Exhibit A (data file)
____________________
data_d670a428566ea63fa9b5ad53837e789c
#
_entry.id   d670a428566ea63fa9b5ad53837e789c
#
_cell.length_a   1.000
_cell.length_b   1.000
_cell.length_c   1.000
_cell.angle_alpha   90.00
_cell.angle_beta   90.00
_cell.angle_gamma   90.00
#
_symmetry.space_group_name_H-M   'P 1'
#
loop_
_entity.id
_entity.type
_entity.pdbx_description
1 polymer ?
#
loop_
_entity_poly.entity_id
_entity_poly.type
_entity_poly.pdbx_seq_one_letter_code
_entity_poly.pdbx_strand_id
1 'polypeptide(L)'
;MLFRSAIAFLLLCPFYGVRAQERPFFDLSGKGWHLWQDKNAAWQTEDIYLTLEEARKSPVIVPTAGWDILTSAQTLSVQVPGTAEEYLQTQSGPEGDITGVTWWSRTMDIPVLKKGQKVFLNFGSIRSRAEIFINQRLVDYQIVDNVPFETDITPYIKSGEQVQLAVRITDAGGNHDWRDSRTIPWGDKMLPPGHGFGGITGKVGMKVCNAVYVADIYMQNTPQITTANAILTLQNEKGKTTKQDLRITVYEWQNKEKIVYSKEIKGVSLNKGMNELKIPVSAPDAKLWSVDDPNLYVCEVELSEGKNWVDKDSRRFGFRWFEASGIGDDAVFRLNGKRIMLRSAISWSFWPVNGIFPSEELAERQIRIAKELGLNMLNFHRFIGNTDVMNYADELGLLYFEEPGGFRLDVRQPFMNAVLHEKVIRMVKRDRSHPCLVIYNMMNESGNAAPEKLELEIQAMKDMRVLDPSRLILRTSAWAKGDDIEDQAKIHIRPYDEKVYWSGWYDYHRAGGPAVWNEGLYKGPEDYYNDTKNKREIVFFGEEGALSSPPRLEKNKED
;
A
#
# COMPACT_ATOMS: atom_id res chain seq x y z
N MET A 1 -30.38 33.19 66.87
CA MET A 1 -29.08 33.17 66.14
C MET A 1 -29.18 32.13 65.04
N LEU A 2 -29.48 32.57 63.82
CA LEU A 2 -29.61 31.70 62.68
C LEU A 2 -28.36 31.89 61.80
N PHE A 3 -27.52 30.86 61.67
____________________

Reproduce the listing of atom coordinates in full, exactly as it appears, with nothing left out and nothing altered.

data_d670a428566ea63fa9b5ad53837e789c
#
_entry.id   d670a428566ea63fa9b5ad53837e789c
#
_cell.length_a   1.000
_cell.length_b   1.000
_cell.length_c   1.000
_cell.angle_alpha   90.00
_cell.angle_beta   90.00
_cell.angle_gamma   90.00
#
_symmetry.space_group_name_H-M   'P 1'
#
loop_
_entity.id
_entity.type
_entity.pdbx_description
1 polymer ?
#
loop_
_entity_poly.entity_id
_entity_poly.type
_entity_poly.pdbx_seq_one_letter_code
_entity_poly.pdbx_strand_id
1 'polypeptide(L)'
;MLFRSAIAFLLLCPFYGVRAQERPFFDLSGKGWHLWQDKNAAWQTEDIYLTLEEARKSPVIVPTAGWDILTSAQTLSVQVPGTAEEYLQTQSGPEGDITGVTWWSRTMDIPVLKKGQKVFLNFGSIRSRAEIFINQRLVDYQIVDNVPFETDITPYIKSGEQVQLAVRITDAGGNHDWRDSRTIPWGDKMLPPGHGFGGITGKVGMKVCNAVYVADIYMQNTPQITTANAILTLQNEKGKTTKQDLRITVYEWQNKEKIVYSKEIKGVSLNKGMNELKIPVSAPDAKLWSVDDPNLYVCEVELSEGKNWVDKDSRRFGFRWFEASGIGDDAVFRLNGKRIMLRSAISWSFWPVNGIFPSEELAERQIRIAKELGLNMLNFHRFIGNTDVMNYADELGLLYFEEPGGFRLDVRQPFMNAVLHEKVIRMVKRDRSHPCLVIYNMMNESGNAAPEKLELEIQAMKDMRVLDPSRLILRTSAWAKGDDIEDQAKIHIRPYDEKVYWSGWYDYHRAGGPAVWNEGLYKGPEDYYNDTKNKREIVFFGEEGALSSPPRLEKNKED
;
A
#
# COMPACT_ATOMS: atom_id res chain seq x y z
N MET A 1 -30.38 33.19 66.87
CA MET A 1 -29.08 33.17 66.14
C MET A 1 -29.18 32.13 65.04
N LEU A 2 -29.48 32.57 63.82
CA LEU A 2 -29.61 31.70 62.68
C LEU A 2 -28.36 31.89 61.80
N PHE A 3 -27.52 30.86 61.67